Today I watched a short but moving video about a Trappist monastery in Huntsville, Utah, that was founded at the close of the Second World War. Once filled with 84 monks, it has now dwindled to only handful, who are being forced to leave because there are not enough of them — in good enough health — to keep the place going.
When one of the older monks, stooped over and at one point seen shuffling about his room with difficulty, is asked, “Where are you going next?” he responds, pointing upward with a laugh, “Heaven.”
Photographs are shown of the monastery during better days, monks eating together in community, doing manual labor, and offering the traditional Latin Mass. “You should have heard this choir,” the elderly priest says, “when it had 84 monks in it!”
Bright, black and white images of choir stalls laden with music during a High Mass filled with religious are replaced by a dark, empty church with a few laity attending a Novus Ordo Mass under a large, garish stained glass window not seen in the earlier photos.
Another monk, who gives the impression of being the prior (without being identified as such), tells the interviewer, “We’re in the process of trying to determine what this Church will be used for. If it’s not used for anything it’ll probably be torn down.”
“What’s it feel like to close a monastery?” He says. “It is very sad. But they say there’s a monk in everybody. Because there’s a desire for completion, for fulfillment….there’s an emptiness that calls out to be filled.” Later, he simply sums up the situation by saying, “So anyway, that’s…that’s where we are…” before looking at his watch, as though he has somewhere else at that moment that he needs to be.
I couldn’t shake the feeling that the video is a heartbreaking metaphor for the Catholic Church itself. By the end, I had tears in my eyes. It is a tragedy:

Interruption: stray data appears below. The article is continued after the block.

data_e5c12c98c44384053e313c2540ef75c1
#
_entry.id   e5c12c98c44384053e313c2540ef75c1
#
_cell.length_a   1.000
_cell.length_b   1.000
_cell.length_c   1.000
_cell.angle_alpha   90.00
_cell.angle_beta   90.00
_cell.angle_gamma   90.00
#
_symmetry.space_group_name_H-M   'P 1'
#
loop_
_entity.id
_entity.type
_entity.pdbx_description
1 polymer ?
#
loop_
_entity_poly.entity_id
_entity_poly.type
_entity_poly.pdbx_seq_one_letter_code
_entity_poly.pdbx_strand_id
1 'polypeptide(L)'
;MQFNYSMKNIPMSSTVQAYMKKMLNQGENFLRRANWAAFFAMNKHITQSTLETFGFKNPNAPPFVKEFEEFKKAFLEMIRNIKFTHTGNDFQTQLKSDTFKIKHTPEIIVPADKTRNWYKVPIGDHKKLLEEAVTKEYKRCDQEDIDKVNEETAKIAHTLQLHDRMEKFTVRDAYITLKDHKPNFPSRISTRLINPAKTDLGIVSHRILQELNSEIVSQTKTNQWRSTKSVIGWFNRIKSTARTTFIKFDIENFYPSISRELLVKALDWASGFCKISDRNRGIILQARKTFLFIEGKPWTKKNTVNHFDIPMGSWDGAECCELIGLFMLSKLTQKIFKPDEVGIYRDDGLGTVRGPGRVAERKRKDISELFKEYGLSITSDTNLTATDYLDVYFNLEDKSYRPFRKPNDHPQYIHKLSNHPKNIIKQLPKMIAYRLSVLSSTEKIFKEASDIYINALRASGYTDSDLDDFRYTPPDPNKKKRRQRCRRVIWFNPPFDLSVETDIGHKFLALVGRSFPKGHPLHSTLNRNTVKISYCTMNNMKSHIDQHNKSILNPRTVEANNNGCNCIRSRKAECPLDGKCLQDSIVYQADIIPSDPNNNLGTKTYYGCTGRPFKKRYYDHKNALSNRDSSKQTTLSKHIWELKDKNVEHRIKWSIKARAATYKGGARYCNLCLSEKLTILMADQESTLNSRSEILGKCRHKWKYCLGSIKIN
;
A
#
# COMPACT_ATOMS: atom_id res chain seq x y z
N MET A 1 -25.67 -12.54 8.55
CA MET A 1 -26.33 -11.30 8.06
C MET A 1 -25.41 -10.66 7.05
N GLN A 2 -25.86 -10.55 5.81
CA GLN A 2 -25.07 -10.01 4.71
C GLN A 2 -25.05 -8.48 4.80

Watching this, I could not help being reminded of what Hilary White wrote yesterday about what has become of religious life in much of the world:
My conversation with the Important Monastic Personage came as the Catholic world received the news that yet another great, ancient, monastic tree has fallen. Vatican Radio reports that the Cistercian Abbey of Himmerod, founded in 1134 by St. Bernard of Clairvaux, will close. The 900-year history of Himmerod ends ignominiously with a dull thud: “The monastery’s property, near the village of Grosslittgen, will be transferred to the Catholic diocese of Trier, while the six monks will move to other monasteries.”
I’m afraid this news elicited from me not much more than a shrug. There is always a good reason when a great tree falls. I don’t know this one in Germany, but I’ve visited quite a lot of monasteries in Europe – mainly in Italy and Britain – and it’s always the same disease present in nearly all of them; the symptoms are spiritual apathy, indifference, a paralysing acedia. If this old German tree has finally fallen, an examination of the carcass will invariably reveal extensive rot; there is usually little left of the heartwood.
In Italy the failure of the Novus Ordo “new springtime” to revive – or even to minimally sustain – monastic life is perhaps more palpable than anywhere else, because monasticism was omnipresent here. Every town of any size has its monastery of Benedictines or its house of Poor Clares and often Dominican or Carmelite convents all at the same time. Monastics are still revered by the local laity, but once inside what do we find? The architecture is still there; delicate stonework and frescoes – often of extreme antiquity – are painstakingly preserved usually with considerable help from the Italian government. Yet, while cold stone is conserved, in the monastic communities themselves, the great living organs of monastic life — the breath, blood, and heart that gives life to the community: the liturgy, the Chant, the vita communis, the single-minded pursuit of the Summum Bonum — are barely shadows of their former reality.
Visiting such places, you always get the same kind of response if you dare to ask how vocations are going; a kind of dull resentment that “young people can’t commit these days” and a blank, incomprehending stare if you ask, “Commit to what?” In those houses still clinging to life, the purpose of monastic life has simply faded away, attention turning to “social projects,” experiments with permaculture gardening, concerts, lectures, crafts and art history.
Lord, please save your Church.